Have you heard of the National Student Leadership Conference (NSLC)? Maybe you've heard that participating in NSLC is a great way to impress colleges, and you're wondering if that's true. Spoiler: If you're considering NSLC because you think it's prestigious, you're in for a rude awakening. Keep reading to learn why.
This guide will go over exactly what NSLC is, what its potential benefits and drawbacks are, and how you can decide if you should participate in one of its programs.
What Is NSLC?
The National Student Leadership Conference is a program that hosts career-focused leadership conferences for select high school students (as well as some programs for middle school students) over the summer. The NSLC markets itself as a highly selective program that only accepts students with exceptional leadership and academic skills.
During the program, students live in college dorms and attend NSLC-hosted lectures and activities on campus. Program activities can include classes and lectures, guest speakers, leadership workshops, and off-campus field trips.
NSLC markets their programs as a way to help participants gain leadership skills and learn about future careers while experiencing life on a college campus. The programs last between 6 and 18 days in length, depending on the subject they focus on.
NSLC offers 32 programs in the following five main categories:
- Government and Law
- Performance, Design, and Media Arts
NSLC offers programs on the campuses (or satellite campuses) of 19 universities (although not all program fields are offered on each campus):
- American University (Washington DC)
- Duke-NUS Medical School (Singapore)
- Fordham University (New York City, NY)
- Georgetown University (Washington DC)
- Georgia Tech (Atlanta, GA)
- Harvard Medical School (Boston, MA)
- McGill University (Montreal, Canada)
- Northwestern University (Chicago, IL)
- Rice University (Houston, TX)
- University of California-Berkeley (San Francisco, CA)
- UCLA (Los Angeles, CA)
- University of Colorado, Boulder (Boulder, CO)
- University of Hawaii (Honolulu, HI)
- University of Miami (Miami, FL)
- University of Pennsylvania (Philadelphia, PA)
- University of Washington (Seattle, WA)
- Vanderbilt University (Nashville, TN)
- Yale-NUS College (Singapore)
- Yale University (New Haven, CT)
How Do You Apply to NSLC?
You may have thought (because their mailings are designed to make you think this) that you need to be nominated in order to attend an NSLC program. However, that's absolutely not true; any high school student can nominate him/herself and will likely be accepted to NSLC.
On their website, NSLC states they are looking for students with "academic merit, extracurricular accomplishment, and leadership potential." Those are very broad guidelines, and they don't offer any more detail. What this likely means is, as long as you have pretty good grades (say a "B" average or higher) and/or some decent extracurriculars, you have an excellent chance of being accepted. In fact, when you apply, you need to send a deposit to reserve your place, so it's a pretty good giveaway they accept most or all applicants. (They do state that you'll be refunded if you aren't accepted.)
The application itself is very brief and will only take you about ten minutes to complete. When you apply, you'll select the program and date you want to attend, and you'll need to either pay in full or put down a deposit of several hundred dollars (the exact deposit amount depends on when you apply.)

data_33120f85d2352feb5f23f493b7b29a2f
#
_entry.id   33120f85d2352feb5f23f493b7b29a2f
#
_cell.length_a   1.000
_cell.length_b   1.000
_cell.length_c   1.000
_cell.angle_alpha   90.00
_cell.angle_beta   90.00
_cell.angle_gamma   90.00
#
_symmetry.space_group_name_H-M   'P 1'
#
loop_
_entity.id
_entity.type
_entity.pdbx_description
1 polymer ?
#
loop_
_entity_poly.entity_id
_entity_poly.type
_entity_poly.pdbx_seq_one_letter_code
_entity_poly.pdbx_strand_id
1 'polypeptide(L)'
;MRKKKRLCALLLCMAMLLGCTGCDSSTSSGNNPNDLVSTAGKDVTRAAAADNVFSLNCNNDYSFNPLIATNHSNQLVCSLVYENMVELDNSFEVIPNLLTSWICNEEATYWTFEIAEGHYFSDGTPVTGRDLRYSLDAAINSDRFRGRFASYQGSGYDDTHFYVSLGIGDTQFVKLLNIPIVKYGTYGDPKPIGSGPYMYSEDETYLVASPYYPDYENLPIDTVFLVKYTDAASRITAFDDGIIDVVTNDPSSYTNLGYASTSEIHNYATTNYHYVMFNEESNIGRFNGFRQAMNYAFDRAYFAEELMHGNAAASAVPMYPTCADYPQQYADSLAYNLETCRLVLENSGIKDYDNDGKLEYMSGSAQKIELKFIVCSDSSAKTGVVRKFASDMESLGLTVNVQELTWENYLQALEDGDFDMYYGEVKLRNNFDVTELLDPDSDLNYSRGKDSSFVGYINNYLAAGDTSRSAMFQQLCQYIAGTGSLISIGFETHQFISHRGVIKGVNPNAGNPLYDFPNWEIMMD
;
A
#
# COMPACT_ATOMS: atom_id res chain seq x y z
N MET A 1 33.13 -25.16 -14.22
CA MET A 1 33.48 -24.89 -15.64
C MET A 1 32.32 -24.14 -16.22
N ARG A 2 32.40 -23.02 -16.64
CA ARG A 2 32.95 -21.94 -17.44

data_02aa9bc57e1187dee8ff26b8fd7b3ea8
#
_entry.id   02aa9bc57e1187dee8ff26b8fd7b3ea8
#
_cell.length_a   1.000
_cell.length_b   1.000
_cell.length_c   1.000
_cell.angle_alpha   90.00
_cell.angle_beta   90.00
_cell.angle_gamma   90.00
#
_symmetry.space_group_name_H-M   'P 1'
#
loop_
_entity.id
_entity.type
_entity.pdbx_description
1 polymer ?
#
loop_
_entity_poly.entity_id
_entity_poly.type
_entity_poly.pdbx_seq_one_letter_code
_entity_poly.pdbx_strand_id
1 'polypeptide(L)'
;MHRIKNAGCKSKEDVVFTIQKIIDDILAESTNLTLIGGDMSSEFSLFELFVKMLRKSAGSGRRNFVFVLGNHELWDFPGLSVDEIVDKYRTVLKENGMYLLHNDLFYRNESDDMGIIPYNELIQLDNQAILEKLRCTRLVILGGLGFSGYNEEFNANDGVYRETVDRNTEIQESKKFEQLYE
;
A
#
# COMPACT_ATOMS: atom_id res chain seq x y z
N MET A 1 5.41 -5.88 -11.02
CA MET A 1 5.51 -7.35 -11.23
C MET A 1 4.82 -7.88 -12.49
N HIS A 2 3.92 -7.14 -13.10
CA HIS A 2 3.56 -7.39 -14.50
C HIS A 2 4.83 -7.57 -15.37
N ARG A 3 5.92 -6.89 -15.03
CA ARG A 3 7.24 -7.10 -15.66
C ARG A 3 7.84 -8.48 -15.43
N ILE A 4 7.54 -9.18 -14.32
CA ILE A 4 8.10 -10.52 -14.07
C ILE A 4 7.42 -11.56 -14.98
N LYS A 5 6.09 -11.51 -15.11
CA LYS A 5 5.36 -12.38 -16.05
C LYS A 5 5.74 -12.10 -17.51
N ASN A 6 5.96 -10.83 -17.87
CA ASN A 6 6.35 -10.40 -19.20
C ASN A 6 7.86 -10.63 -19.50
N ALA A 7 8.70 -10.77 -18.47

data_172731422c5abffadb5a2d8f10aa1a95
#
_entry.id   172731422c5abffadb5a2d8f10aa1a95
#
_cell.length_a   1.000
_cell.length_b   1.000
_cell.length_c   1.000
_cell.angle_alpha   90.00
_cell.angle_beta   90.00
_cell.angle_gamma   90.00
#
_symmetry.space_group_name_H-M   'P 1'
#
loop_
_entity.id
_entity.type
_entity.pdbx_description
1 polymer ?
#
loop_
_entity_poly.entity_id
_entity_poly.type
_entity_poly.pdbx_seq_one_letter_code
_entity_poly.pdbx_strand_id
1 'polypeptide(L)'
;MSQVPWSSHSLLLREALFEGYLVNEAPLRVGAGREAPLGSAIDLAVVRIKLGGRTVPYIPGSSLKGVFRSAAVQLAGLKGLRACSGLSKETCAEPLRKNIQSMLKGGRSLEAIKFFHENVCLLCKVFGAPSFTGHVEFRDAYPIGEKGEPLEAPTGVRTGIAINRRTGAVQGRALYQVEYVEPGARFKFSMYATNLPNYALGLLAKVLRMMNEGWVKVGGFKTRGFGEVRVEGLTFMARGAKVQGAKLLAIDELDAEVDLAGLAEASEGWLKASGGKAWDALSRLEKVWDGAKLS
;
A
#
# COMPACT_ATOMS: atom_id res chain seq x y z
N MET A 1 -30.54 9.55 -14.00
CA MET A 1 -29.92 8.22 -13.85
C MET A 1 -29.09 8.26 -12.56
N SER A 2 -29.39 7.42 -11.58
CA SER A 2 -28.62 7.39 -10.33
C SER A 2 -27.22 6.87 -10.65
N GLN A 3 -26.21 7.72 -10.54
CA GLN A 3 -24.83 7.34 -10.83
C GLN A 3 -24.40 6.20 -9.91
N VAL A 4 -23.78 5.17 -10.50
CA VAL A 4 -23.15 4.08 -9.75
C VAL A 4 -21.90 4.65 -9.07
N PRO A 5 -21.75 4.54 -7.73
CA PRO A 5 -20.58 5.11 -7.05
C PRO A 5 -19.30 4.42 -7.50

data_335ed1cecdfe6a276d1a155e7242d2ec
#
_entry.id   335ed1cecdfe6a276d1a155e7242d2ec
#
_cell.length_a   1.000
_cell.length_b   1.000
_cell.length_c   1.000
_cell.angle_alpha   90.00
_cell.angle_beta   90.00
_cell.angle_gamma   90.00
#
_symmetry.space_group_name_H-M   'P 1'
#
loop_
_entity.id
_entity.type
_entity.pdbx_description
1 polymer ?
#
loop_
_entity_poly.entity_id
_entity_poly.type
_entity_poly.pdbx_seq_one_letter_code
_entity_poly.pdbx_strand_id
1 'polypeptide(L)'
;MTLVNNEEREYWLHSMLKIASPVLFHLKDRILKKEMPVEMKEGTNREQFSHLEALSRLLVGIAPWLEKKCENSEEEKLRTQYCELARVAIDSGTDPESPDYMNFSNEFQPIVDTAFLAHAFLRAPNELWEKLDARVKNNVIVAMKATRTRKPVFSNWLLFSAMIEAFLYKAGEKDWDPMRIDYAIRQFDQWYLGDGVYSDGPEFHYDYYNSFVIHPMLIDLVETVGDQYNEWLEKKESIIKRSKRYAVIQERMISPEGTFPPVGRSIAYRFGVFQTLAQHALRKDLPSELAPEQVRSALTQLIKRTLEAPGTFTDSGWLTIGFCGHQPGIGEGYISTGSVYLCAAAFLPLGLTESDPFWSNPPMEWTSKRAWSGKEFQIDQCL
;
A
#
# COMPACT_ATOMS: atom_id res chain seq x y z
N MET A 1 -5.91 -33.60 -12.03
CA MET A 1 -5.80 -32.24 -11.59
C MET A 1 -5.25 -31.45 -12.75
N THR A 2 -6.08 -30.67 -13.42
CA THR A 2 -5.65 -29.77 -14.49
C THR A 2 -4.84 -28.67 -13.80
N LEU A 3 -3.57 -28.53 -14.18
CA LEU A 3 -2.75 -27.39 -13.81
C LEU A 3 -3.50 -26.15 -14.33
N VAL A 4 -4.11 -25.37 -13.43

How Competitive Is NSLC?
The National Student Leadership Conference markets itself as a program exclusively for top students and future leaders. In their marketing materials, NSLC emphasizes the fact that students must be nominated as a way to show its "competitiveness." However, these nominations are sent to thousands of students each year,most of whom NSLC knows very little about. Additionally, being nominated is not required to attend NSLC. Any high school student can still apply without first being nominated.
The application process for students without an invitation used to be much more rigorous, and students needed a B average and a letter of recommendation to apply. But you can see now that the application is just a few basic questions that hardly make it seem like a competitive program.
NSLC is run by a for-profit company, so the more students who enroll in their programs, the more money they make. That means they don't want to be too selective because they want a lot of admitted applicants to increase their chances of getting as many program attendees as they can.
NSLC programs can have benefits, which I discuss in more detail in the following sections, but it's important for students and their parents to know that neither being nominated for NSLC nor attending one of its programs shows any exceptional academic or leadership skills on the part of the student.
What Are the Benefits of Participating in NSLC?
So does that mean the NSLC is all bad? Not at all. Below are the main benefits you can get from attending an NSLC program.
Benefit #1: Learn About Specific Careers
One major benefit of NSLC is that you can choose a program in the field you want to work in, such as medicine, law, or business. The programs are designed to provide hands-on experience in that field. For example, participants in the engineering program build wind turbines and water purification systems and also learn about new technology being used in engineering.
These experiences can help you gain skills you can use later on for college and future jobs. They can also give you a taste of what a future career might be like so that you have a better idea of what you want to study in college.
You may find that you actually don't like a certain career at all, and it's better to learn this now than when you're already in college and have spent a lot of time and money on a major you no longer want to pursue.
Benefit #2: Gain Leadership Skills
Every NSLC program includes workshops and lectures designed to help develop the leadership potential of participants. By learning how to be effective leaders and using those skills throughout the conference, students can return from the program more confident in their leadership abilities and more willing to take charge in future situations. Colleges and employers both like seeing leadership experience in applicants.